Its been a wonderful couple weeks, Orange fans. Helmets removed at will, Bears a-dancing, and wins to go along with it all. I'm even getting caught up in the excitement. Sometimes I find myself ripping off my bike helmet on the way to school just to do the "Dancing Bear" across the BCM campus. Needless to say, morale is high.
Central to this wonderful four match win streak has been a group of men willing and able to adapt to a new formation, our 4-3-3, and differing tactical adaptations of it in order to take down varying flavors of opposition. Oh, you want to dominate the middle? Watch out for our attacks from the wing. Ah, you think your home field advantage will turn the tides? Try not giving us 60+% possession.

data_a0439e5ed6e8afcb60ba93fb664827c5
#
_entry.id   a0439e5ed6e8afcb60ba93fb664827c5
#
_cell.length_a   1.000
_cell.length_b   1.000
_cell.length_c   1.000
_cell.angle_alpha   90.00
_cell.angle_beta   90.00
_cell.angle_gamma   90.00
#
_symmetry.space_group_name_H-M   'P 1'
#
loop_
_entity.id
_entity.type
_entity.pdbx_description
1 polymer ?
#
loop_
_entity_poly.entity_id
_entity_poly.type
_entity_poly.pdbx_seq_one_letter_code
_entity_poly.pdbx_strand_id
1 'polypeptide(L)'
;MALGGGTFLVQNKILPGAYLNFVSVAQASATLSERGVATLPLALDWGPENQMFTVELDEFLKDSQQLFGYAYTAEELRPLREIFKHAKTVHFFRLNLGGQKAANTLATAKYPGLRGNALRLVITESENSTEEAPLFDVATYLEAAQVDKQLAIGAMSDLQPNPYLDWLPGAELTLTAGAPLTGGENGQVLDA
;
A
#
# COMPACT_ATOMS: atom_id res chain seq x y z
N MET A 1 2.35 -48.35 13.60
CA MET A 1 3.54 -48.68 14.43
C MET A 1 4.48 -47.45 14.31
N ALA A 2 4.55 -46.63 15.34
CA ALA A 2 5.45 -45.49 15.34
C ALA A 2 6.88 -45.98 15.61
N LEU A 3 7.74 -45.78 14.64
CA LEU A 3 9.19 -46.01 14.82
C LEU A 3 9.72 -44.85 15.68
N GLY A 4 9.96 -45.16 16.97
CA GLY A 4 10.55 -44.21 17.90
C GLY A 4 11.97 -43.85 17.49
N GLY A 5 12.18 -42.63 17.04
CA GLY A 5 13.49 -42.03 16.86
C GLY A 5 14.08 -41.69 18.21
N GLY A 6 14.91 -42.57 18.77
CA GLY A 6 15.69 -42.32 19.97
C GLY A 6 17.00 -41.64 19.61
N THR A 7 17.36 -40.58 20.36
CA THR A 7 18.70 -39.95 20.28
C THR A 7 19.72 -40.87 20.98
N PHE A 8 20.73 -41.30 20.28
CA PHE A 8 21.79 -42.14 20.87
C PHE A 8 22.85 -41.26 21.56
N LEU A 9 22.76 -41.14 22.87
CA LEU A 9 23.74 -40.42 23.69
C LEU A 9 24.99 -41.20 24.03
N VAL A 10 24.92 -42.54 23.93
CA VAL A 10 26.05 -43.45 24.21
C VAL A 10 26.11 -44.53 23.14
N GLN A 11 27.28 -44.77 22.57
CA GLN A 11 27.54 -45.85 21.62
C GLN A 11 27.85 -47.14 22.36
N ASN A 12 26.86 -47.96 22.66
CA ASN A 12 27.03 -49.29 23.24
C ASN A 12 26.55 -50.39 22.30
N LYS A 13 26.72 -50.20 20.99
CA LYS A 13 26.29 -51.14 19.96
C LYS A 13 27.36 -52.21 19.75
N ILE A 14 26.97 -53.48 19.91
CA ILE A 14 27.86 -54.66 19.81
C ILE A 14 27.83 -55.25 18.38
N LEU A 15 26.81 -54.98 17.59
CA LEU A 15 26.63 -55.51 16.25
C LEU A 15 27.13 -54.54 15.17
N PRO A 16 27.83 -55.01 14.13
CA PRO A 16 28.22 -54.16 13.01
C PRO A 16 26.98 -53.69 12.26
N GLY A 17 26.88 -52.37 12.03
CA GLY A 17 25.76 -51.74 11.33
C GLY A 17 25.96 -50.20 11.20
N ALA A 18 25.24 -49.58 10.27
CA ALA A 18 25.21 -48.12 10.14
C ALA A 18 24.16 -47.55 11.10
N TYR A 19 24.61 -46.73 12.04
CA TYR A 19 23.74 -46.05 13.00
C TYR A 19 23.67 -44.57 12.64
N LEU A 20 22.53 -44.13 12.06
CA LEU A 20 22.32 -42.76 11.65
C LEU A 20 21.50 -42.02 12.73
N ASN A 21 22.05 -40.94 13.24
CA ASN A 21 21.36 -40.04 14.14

A big thanks should go out to Mr. Will Bruin, and his constant improvement under the 4-3-3. It might not be evident in a wealth of goals, but it is in wins. Just like a nerve synapse, Will has been able to adjust himself to different challenges to allow our squad success as a whole.
Only a few spoilers there, unlike the constant disappointment that is NBC Olympics.